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Recipe | Broccoli Quinoa Quesadillas + A Cast Iron Cookware Primer

Broccoli Quinoa Quesadillas

Broccoli Quinoa Quesadillas
Back when I first started cooking, I didn’t know that there was such a thing as non-non-stick cookware. (Stick cookware?) Non-stick cookware made for easy clean-up! It let you use less oil and butter in your cooking! It was pretty much the best invention ever, right?

And then suddenly you started hearing bad things about non-stick cookware. Although they say it’s perfectly safe to use as long as it’s not scratched, my cookware was constantly scratching. It made me kind of uneasy, so I decided to switch out my non-stick pots and pans for cast iron. Since cast iron tends to be a little bit pricier, it’s been an ongoing process, one that began before I even started blogging. As my old pots and pans wore out, I replaced them with new cast iron versions, usually scouring discount stores and the Le Creuset outlet for good deals. I’ve finally replaced my last few pieces with cast iron and I’ve learned a few things along the way:

Quinoa in Le Creuset Pan

Cast Iron Is Expensive (In the Short Term)

The biggest hurdle for me in switching to cast iron was the cost. But if you’re replacing your non-stick cookware every few years like I was, in the long-run, cast iron ends up being cheaper because when cared for properly, it should never need to be replaced.

Cast Iron Cooks Differently

When I first started using cast iron, I was burning a whole mess of food. I felt frustrated and wondered if maybe I made the wrong decision. Well, I should have read the little booklet that came with my cookware–cast iron retains heat better than other cookware, so you need to keep the temperature a little bit lower than you would with your non-stick cookware.

Quinoa Quesadilla Filling

Cast Iron Cleans Differently Too

Enamel cast iron, like Le Creuset, can be washed with soap and water just like other kinds of cookware. Black enamel can be either rinsed in hot water or cleaned with soap; with use, it will develop a patina, which looks a little bit like rust, but it actually helps keep food from sticking. Regular, non-enamel cast iron skillets should be rinsed with hot water or scrubbed with coarse salt; once dry, the skillet should be coated with a thin layer of cooking oil. This takes some getting used to–I still have a nagging feeling that my cast iron skillet isn’t clean after I use it. For this reason, I prefer using enamel cast iron.

Cast Iron Is Super Convenient (Really!)

My absolute favorite thing about cast iron cookware is that it goes from stove to oven. When I make mac & cheese, instead of transferring it to a casserole dish, I can just leave it in the pot, top it with breadcrumbs and cheese, and pop it in the oven to bake. You can even use cast iron Dutch ovens to bake cakes and breads.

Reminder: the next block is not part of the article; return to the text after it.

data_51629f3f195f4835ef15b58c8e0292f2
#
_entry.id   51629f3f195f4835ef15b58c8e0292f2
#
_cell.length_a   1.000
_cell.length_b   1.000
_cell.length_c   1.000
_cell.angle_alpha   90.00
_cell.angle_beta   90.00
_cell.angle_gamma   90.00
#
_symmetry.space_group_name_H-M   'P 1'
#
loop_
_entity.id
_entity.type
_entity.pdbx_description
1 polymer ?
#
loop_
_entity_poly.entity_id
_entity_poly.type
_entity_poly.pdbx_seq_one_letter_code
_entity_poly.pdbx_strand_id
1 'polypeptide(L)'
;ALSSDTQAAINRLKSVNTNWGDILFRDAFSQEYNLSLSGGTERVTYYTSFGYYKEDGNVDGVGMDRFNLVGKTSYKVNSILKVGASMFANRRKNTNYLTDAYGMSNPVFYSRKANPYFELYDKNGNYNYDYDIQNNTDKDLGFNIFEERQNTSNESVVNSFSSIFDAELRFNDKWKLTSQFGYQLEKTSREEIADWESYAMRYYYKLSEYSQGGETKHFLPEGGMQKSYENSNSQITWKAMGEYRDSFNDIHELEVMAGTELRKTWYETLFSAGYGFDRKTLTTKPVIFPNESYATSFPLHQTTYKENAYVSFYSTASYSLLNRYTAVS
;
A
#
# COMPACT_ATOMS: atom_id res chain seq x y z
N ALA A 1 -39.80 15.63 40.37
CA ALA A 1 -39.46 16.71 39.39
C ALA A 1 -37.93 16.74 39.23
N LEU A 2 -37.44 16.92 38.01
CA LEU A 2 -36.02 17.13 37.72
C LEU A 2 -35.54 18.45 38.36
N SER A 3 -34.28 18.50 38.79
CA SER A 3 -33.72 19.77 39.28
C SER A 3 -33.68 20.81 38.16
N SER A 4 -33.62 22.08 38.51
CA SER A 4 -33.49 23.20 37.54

Quesadillas in Le Creuset Skillet
I used to make quesadillas on my panini maker, but after a few mishaps where more cheese ended up on the grill than in the tortilla, I’ve started making them in my enamel cast iron skillet instead. I use just a little bit of oil to get them perfectly crispy on the outside. These Broccoli Quinoa Quesadillas are a simple, kid-friendly meal, ready in under 30 minutes.


Broccoli Quinoa Quesadillas

Broccoli Quinoa Quesadillas Recipe

Quinoa can be a tough sell, but adding it to cheesy quesadillas is sure to win over even the pickiest eaters!

  • Prep Time: 15 minutes
  • Cook Time: 15 minutes
  • Total Time: 30 minutes
  • Yield: 4 quesadillas


  • 1/4 c. quinoa, cooked in vegetable broth according to package directions
  • 1/2 c. frozen chopped broccoli, thawed
  • 1 c. shredded sharp cheddar cheese
  • salt + pepper to taste
  • 4 medium whole wheat tortillas
  • 2 tsp. olive oil


  1. Combine quinoa, broccoli, and cheese in a medium bowl. Season with salt and pepper to taste. Divide mixture evenly onto one half of each tortilla; fold top of tortilla onto filling.
  2. Heat one teaspoon of oil in a medium cast iron skillet over medium heat; swirl to coat. Place 2 quesadillas in skillet and cook until browned, about 3 minutes on each side. Add another teaspoon of oil to skillet and repeat with remaining quesadillas. Cut into wedges and serve.

Disclaimer: Although I bought almost all of my cast iron cookware myself, Le Creuset sent me a few pieces to finish out my set. This had no influence on my opinion of their products–I have used them for years!

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  • Reply
    Rochelle @
    February 25, 2013 at 4:41 pm

    Quinoa in a quesadilla? I would have never thought of that. Brilliant. Thanks!

  • Reply
    Marie @ Not Enough Cinnamon
    February 25, 2013 at 7:01 pm

    Having cast iron cookware is one of my dreams ! I’ve heard that it’s totally worth the investment and your article just prove it again. As soon as we’re settled (we live in Australia this year and then…who knows!) I’ll start my collection ๐Ÿ™‚

    • Reply
      February 26, 2013 at 10:39 am

      Yeah, I think cast iron cookware is definitely something you don’t want to be traveling with! ๐Ÿ™‚

  • Reply
    February 25, 2013 at 7:04 pm

    These are so clever! Will definitely be making these and you have convinced me about cast iron. I will be on the hunt for a deal now! Thanks again!

  • Reply
    Jennifer The Quirky Momma
    February 25, 2013 at 7:10 pm

    Quinoa is wonderful! I’m learning many ways to use it!

  • Reply
    Courtney Jones
    February 25, 2013 at 7:15 pm

    Love the idea of adding quinoa to a quesadilla. Yum! ๐Ÿ™‚ I think I’ll add this to the menu plan this week. Guaranteed hit in our home.

  • Reply
    Meghan @JaMonkey
    February 25, 2013 at 8:40 pm

    I know what I’m having for lunch tomorrow!

  • Reply
    Micaela @MindfulMomma
    February 25, 2013 at 9:06 pm

    I’m a huge cast iron fan too! I recommend looking for them in thrift and antique stores – sometimes you can get a great deal on a pan – and it might even be pre-seasoned already!

    (never thought to put quinoa in a quesadilla before – thanks for the tip!)

  • Reply
    February 25, 2013 at 9:16 pm

    I think this would be the perfect recipe and place for me to try Quinoa

  • Reply
    Natalie @ Once Upon a Cutting Board
    February 25, 2013 at 9:37 pm

    I don’t own any cast iron pans even though I know I should .. It’s funny I just had one in my hand last weekend because there was a really good sale on one, but I ended up deciding I would probably never use it because they scare me too much haha .. I wish I’d read this first! Love the paninis too – I never would have thought to put quinoa in one!

    • Reply
      Natalie @ Once Upon a Cutting Board
      February 25, 2013 at 9:38 pm